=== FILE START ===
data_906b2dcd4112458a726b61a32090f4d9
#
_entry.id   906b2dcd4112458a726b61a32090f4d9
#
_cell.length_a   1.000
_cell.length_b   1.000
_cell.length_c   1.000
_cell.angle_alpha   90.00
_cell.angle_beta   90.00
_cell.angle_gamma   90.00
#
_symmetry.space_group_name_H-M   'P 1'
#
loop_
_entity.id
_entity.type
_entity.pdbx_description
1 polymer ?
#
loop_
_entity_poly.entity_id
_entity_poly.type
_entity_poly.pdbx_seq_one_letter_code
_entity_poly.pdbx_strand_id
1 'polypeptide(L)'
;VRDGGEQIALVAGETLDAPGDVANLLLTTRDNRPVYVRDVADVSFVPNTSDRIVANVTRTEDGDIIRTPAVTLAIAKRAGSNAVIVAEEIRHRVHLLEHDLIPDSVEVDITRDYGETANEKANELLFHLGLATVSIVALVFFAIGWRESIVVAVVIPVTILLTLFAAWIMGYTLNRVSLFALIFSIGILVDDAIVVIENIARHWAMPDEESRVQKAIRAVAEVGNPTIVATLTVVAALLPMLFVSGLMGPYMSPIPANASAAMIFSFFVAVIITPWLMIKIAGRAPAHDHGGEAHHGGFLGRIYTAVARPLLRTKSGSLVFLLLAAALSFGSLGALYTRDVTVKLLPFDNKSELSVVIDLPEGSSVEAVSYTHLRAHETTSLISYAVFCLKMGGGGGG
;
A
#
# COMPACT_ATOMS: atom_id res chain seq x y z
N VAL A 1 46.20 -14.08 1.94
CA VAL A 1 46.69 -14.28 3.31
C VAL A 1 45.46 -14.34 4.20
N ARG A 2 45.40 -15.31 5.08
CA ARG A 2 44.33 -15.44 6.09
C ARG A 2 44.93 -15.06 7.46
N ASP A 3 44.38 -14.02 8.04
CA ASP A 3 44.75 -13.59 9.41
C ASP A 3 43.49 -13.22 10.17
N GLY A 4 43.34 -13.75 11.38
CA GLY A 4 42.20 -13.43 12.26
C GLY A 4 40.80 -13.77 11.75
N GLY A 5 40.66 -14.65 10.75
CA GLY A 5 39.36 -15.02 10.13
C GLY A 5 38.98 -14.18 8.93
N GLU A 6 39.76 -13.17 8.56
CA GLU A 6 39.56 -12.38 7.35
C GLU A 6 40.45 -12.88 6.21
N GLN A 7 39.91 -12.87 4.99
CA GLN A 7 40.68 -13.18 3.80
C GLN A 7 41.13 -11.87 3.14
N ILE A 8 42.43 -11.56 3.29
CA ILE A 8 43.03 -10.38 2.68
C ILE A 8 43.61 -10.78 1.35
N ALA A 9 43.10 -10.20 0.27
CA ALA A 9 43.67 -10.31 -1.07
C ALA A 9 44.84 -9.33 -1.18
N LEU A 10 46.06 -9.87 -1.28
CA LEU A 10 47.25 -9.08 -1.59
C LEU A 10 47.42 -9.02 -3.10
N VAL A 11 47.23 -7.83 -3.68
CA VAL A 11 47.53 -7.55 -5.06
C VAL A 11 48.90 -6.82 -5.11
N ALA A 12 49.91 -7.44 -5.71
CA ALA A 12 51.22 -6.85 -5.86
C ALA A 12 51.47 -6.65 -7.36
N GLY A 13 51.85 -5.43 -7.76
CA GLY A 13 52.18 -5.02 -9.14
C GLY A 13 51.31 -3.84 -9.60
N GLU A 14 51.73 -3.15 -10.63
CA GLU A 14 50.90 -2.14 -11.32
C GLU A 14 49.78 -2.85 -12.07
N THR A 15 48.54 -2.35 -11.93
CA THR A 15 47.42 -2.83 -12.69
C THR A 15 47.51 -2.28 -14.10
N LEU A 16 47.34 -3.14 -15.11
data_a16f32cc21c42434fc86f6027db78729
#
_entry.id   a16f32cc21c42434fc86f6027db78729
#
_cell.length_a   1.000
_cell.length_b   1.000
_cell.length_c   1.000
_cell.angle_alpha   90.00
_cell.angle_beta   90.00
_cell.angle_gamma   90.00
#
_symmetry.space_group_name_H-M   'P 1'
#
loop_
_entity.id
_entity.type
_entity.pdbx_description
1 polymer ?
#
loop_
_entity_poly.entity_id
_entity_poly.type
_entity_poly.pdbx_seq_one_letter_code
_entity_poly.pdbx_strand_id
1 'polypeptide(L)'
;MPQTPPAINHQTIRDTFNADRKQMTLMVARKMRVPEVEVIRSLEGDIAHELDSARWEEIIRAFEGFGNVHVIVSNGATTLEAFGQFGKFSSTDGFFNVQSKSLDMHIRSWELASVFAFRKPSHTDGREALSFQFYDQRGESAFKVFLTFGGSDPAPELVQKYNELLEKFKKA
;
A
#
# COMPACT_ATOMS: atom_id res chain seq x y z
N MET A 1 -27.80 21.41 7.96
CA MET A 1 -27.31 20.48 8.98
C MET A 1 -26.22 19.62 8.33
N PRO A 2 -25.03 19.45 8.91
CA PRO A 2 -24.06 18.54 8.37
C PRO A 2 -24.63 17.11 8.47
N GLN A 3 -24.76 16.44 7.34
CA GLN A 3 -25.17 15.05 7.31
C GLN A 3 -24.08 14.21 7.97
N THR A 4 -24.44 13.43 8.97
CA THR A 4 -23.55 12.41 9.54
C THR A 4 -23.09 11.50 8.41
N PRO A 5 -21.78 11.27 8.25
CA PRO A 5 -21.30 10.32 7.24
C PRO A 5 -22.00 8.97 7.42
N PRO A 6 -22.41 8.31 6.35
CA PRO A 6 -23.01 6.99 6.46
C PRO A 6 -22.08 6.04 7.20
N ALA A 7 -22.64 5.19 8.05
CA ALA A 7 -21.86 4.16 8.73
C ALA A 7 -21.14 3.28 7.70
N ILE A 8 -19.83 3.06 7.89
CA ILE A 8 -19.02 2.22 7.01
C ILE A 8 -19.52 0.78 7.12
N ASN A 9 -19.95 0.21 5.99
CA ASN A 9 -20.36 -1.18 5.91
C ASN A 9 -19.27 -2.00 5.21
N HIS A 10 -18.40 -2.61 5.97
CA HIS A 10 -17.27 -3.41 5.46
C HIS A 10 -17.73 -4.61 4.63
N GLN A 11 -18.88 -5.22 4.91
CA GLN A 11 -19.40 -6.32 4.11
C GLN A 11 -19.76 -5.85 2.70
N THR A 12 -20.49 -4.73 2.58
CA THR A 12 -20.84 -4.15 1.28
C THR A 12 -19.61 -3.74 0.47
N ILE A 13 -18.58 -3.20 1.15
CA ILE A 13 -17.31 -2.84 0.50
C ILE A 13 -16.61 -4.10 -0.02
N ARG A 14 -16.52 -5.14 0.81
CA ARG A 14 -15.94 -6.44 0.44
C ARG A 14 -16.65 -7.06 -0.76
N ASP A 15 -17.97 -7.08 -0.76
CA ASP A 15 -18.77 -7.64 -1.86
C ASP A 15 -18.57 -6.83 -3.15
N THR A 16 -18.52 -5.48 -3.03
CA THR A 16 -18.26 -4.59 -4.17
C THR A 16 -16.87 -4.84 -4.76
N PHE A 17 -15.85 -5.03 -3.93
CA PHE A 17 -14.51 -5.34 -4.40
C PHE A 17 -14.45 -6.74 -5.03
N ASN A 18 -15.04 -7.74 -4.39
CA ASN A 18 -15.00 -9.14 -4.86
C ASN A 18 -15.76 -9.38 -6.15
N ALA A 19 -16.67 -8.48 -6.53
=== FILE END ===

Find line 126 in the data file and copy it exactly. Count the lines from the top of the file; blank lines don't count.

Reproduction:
CA ALA A 7 -21.86 4.16 8.73